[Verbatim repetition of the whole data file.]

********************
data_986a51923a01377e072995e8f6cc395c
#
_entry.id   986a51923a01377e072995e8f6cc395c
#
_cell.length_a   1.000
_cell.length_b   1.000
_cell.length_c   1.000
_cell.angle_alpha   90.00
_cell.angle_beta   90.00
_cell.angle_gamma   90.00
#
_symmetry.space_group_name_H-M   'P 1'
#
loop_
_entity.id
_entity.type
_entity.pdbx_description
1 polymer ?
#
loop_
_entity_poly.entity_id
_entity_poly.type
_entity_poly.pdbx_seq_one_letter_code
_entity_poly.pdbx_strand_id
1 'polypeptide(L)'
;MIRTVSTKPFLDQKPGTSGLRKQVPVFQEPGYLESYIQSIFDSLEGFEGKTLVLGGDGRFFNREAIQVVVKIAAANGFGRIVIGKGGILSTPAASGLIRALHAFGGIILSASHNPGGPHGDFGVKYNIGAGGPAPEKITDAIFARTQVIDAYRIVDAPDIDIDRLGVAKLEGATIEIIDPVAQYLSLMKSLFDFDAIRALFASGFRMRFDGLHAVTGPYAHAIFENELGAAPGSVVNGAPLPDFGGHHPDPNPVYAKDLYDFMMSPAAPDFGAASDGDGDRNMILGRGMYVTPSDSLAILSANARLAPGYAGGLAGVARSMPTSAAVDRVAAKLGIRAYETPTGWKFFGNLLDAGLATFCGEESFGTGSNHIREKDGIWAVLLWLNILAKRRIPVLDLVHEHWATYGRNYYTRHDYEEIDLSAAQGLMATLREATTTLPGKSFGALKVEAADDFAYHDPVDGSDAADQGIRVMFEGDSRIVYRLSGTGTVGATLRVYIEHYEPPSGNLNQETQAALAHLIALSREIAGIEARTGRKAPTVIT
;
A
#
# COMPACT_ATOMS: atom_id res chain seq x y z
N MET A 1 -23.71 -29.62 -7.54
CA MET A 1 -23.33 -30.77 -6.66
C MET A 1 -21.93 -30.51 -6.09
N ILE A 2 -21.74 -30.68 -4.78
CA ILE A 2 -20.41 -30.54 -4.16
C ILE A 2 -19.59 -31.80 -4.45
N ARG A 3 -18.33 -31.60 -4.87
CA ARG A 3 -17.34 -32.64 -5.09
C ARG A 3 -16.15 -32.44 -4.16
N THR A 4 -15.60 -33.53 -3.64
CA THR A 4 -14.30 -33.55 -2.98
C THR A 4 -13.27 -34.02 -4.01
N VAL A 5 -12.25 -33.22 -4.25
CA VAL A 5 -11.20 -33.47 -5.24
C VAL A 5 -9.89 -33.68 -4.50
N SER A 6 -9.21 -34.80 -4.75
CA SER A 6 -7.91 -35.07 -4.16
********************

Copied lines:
data_986a51923a01377e072995e8f6cc395c
#
_entry.id   986a51923a01377e072995e8f6cc395c
#
_cell.length_a   1.000
_cell.length_b   1.000
_cell.length_c   1.000
_cell.angle_alpha   90.00
_cell.angle_beta   90.00
_cell.angle_gamma   90.00
#
_symmetry.space_group_name_H-M   'P 1'
#
loop_
_entity.id
_entity.type
_entity.pdbx_description
1 polymer ?
#
loop_
_entity_poly.entity_id
_entity_poly.type
_entity_poly.pdbx_seq_one_letter_code
_entity_poly.pdbx_strand_id
1 'polypeptide(L)'
;MIRTVSTKPFLDQKPGTSGLRKQVPVFQEPGYLESYIQSIFDSLEGFEGKTLVLGGDGRFFNREAIQVVVKIAAANGFGRIVIGKGGILSTPAASGLIRALHAFGGIILSASHNPGGPHGDFGVKYNIGAGGPAPEKITDAIFARTQVIDAYRIVDAPDIDIDRLGVAKLEGATIEIIDPVAQYLSLMKSLFDFDAIRALFASGFRMRFDGLHAVTGPYAHAIFENELGAAPGSVVNGAPLPDFGGHHPDPNPVYAKDLYDFMMSPAAPDFGAASDGDGDRNMILGRGMYVTPSDSLAILSANARLAPGYAGGLAGVARSMPTSAAVDRVAAKLGIRAYETPTGWKFFGNLLDAGLATFCGEESFGTGSNHIREKDGIWAVLLWLNILAKRRIPVLDLVHEHWATYGRNYYTRHDYEEIDLSAAQGLMATLREATTTLPGKSFGALKVEAADDFAYHDPVDGSDAADQGIRVMFEGDSRIVYRLSGTGTVGATLRVYIEHYEPPSGNLNQETQAALAHLIALSREIAGIEARTGRKAPTVIT
;
A
#
# COMPACT_ATOMS: atom_id res chain seq x y z
N MET A 1 -23.71 -29.62 -7.54
CA MET A 1 -23.33 -30.77 -6.66
C MET A 1 -21.93 -30.51 -6.09
N ILE A 2 -21.74 -30.68 -4.78
CA ILE A 2 -20.41 -30.54 -4.16
C ILE A 2 -19.59 -31.80 -4.45
N ARG A 3 -18.33 -31.60 -4.87
CA ARG A 3 -17.34 -32.64 -5.09
C ARG A 3 -16.15 -32.44 -4.16
N THR A 4 -15.60 -33.53 -3.64
CA THR A 4 -14.30 -33.55 -2.98
C THR A 4 -13.27 -34.02 -4.01
N VAL A 5 -12.25 -33.22 -4.25
CA VAL A 5 -11.20 -33.47 -5.24
C VAL A 5 -9.89 -33.68 -4.50
N SER A 6 -9.21 -34.80 -4.75
CA SER A 6 -7.91 -35.07 -4.16